Summary

Currently, signed applets are hard to work with for two reasons:

  • Each of the large browser vendors uses a different format for signed applets.

  • Code signing tools are buggy.

You can compensate for the first problem, on the server side, by detecting the type of client browser and returning a page containing a browser-specific applet. (Yuck!) You can compensate for the second problem by sweating a lot and tearing your hair out. If your application design relies on signed applets, you should think long and hard before proceeding. Chapter 12, discusses some popular application architectures and the pros and cons of using an applet as a client. If you are developing an application in a partly closed environment, where you know that only one brand of browser will be used, then signed applets may be practical.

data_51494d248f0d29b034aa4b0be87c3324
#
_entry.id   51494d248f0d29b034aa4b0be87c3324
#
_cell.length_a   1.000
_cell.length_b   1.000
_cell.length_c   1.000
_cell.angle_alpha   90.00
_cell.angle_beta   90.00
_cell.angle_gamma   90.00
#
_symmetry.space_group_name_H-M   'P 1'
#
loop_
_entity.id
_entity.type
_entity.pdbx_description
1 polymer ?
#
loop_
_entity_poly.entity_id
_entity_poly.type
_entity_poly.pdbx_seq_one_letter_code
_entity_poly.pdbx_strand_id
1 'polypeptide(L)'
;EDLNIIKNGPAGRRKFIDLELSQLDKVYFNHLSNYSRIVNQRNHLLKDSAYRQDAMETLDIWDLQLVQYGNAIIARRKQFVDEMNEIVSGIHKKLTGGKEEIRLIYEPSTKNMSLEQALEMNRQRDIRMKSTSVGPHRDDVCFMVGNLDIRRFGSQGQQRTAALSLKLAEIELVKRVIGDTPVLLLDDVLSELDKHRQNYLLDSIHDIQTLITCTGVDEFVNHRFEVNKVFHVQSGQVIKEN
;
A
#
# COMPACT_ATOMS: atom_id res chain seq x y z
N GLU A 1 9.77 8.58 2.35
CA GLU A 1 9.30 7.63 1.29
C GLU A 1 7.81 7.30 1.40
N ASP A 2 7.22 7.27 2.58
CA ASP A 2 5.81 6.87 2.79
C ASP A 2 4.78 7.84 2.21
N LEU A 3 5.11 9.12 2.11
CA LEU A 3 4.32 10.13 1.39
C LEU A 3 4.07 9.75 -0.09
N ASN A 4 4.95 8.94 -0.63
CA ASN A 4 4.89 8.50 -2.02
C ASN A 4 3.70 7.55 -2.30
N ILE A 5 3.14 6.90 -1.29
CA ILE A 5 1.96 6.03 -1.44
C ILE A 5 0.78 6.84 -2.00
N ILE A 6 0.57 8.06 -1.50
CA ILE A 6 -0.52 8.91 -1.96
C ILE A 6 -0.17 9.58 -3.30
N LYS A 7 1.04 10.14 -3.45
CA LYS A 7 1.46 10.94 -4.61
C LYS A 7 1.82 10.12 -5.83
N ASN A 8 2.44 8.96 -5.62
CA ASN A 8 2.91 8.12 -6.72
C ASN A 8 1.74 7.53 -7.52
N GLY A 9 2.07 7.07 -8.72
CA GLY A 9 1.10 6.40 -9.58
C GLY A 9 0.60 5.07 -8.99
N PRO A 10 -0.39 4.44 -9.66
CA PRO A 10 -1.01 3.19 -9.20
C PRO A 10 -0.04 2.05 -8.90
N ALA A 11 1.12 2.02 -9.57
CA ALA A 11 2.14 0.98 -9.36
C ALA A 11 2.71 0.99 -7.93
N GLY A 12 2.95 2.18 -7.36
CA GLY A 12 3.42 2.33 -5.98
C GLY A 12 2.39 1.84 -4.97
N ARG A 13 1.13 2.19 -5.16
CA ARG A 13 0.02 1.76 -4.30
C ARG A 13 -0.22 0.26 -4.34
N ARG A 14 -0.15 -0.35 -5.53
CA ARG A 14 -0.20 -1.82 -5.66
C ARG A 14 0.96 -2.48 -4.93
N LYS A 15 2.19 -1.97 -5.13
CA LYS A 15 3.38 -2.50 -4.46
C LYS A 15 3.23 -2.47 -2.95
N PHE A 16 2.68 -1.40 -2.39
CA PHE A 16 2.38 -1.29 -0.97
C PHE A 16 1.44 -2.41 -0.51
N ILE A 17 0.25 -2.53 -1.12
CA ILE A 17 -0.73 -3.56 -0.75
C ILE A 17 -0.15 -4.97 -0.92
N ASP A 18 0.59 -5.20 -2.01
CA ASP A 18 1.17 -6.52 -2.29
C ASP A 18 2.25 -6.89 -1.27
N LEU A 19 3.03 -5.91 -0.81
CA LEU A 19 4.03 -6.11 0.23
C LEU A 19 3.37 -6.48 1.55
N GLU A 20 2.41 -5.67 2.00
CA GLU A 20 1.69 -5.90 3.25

As this book goes to press, an interesting alternative technology is emerging: Sun’s Java Activator. This is a Java Runtime Environment (JRE) that runs as a plug-in or extension with Netscape Navigator and Internet Explorer. Basically, it enables applets to use Sun’s JVM instead of Netscape’s, or Microsoft’s. Signed applets are supported in Activator, but the exact technique is evolving. Check the documentation for details.

Furthermore, it’s not clear what will happen to Navigator vis-a-vis Java, now that Navigator is free and the source code will be published. Netscape has stated that it will no longer produce a JVM, instead making the browser accept any JVM developed by Sun or ...

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